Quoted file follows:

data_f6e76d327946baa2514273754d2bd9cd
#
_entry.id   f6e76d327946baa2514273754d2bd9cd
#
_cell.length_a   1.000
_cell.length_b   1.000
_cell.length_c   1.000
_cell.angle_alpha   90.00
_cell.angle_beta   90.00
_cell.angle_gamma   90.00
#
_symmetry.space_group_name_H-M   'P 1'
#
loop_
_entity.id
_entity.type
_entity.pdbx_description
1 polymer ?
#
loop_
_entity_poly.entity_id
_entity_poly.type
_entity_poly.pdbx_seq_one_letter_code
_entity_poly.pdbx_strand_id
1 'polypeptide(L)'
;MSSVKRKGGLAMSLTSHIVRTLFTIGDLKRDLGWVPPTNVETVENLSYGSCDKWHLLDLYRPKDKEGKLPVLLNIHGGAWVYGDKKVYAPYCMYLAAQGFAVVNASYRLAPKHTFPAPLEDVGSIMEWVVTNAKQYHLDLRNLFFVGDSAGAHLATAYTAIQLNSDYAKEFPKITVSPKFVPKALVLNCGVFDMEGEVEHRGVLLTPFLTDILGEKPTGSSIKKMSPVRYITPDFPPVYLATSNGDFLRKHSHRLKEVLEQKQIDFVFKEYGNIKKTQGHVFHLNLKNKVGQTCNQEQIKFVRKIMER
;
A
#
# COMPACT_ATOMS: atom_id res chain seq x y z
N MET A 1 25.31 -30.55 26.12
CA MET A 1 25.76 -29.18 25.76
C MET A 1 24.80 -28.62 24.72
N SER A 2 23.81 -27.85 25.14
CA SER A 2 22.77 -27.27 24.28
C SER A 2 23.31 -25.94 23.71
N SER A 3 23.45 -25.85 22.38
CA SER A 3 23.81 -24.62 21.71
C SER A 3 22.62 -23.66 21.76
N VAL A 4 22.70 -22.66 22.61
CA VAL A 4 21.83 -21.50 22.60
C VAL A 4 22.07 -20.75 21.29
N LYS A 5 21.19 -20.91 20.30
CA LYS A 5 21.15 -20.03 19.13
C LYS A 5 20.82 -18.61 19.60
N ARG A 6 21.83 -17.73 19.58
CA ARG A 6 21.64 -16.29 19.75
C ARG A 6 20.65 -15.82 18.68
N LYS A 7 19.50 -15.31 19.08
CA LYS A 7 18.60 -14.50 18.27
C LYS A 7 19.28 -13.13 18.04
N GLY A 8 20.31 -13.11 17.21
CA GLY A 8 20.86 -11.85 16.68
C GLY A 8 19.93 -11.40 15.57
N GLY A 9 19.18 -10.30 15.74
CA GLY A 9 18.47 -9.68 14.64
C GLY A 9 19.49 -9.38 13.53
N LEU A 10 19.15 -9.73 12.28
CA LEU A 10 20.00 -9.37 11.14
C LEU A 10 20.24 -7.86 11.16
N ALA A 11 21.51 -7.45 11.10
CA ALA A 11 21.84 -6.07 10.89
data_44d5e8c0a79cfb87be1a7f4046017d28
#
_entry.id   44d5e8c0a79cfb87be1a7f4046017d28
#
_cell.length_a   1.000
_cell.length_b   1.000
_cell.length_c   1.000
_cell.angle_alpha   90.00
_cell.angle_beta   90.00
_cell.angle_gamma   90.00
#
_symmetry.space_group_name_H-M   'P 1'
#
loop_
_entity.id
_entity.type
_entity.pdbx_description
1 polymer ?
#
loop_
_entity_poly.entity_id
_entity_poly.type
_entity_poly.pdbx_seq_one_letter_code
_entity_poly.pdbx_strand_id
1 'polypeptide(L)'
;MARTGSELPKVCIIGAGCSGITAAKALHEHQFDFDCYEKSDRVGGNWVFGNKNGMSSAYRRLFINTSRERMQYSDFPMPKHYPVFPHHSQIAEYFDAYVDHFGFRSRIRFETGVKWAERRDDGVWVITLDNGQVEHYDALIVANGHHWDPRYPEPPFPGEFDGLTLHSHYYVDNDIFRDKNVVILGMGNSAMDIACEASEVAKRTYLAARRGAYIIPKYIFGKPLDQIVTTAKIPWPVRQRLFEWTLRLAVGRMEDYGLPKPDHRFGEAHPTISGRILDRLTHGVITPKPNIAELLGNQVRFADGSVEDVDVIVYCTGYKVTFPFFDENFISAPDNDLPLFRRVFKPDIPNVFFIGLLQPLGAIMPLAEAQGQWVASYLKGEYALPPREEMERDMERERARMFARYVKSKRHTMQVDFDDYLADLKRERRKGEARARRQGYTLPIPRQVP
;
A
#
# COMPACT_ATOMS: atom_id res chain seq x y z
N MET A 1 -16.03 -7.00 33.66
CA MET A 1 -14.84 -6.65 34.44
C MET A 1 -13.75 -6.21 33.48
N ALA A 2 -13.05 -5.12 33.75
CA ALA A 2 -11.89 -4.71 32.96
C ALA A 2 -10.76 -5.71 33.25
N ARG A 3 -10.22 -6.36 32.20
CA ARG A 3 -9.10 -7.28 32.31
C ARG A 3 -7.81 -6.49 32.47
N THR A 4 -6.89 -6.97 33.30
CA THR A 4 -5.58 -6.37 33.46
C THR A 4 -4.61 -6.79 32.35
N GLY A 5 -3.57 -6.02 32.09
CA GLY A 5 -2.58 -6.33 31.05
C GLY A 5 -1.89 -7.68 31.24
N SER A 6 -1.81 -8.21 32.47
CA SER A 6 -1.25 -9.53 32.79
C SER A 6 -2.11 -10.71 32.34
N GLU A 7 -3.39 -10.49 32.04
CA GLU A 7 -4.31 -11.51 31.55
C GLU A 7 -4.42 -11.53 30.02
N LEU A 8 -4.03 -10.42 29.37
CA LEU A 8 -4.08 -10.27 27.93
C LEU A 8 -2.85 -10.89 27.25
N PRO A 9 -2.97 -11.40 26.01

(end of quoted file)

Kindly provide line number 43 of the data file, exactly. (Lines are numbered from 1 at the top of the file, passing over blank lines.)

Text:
N LYS A 5 21.19 -20.91 20.30